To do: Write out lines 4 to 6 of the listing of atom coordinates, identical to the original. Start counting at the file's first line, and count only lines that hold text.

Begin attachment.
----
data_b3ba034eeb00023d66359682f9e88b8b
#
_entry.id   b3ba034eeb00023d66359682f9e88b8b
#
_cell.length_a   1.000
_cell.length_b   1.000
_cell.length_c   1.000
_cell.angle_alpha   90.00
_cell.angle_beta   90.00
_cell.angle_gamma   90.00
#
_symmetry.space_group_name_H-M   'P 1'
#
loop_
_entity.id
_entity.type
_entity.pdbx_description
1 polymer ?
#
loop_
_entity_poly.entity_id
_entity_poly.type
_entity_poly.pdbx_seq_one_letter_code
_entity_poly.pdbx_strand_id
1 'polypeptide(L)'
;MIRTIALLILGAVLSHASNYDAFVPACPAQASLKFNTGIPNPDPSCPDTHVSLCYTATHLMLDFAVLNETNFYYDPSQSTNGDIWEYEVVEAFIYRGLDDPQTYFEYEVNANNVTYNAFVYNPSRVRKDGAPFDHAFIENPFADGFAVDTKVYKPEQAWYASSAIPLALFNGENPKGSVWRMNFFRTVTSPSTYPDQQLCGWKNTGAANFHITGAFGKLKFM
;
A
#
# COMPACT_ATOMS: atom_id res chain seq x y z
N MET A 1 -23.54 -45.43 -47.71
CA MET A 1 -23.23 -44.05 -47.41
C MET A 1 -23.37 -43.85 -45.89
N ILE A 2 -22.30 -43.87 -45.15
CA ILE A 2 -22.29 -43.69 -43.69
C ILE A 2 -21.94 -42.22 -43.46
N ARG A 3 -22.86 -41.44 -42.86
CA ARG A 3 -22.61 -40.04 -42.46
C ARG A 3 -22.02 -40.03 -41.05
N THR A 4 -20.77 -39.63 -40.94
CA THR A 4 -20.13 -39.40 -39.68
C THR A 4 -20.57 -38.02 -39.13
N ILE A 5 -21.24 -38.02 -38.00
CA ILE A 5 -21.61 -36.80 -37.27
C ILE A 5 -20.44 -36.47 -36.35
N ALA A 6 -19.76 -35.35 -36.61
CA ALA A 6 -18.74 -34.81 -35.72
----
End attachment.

#
_cell.length_a   1.000
_cell.length_b   1.000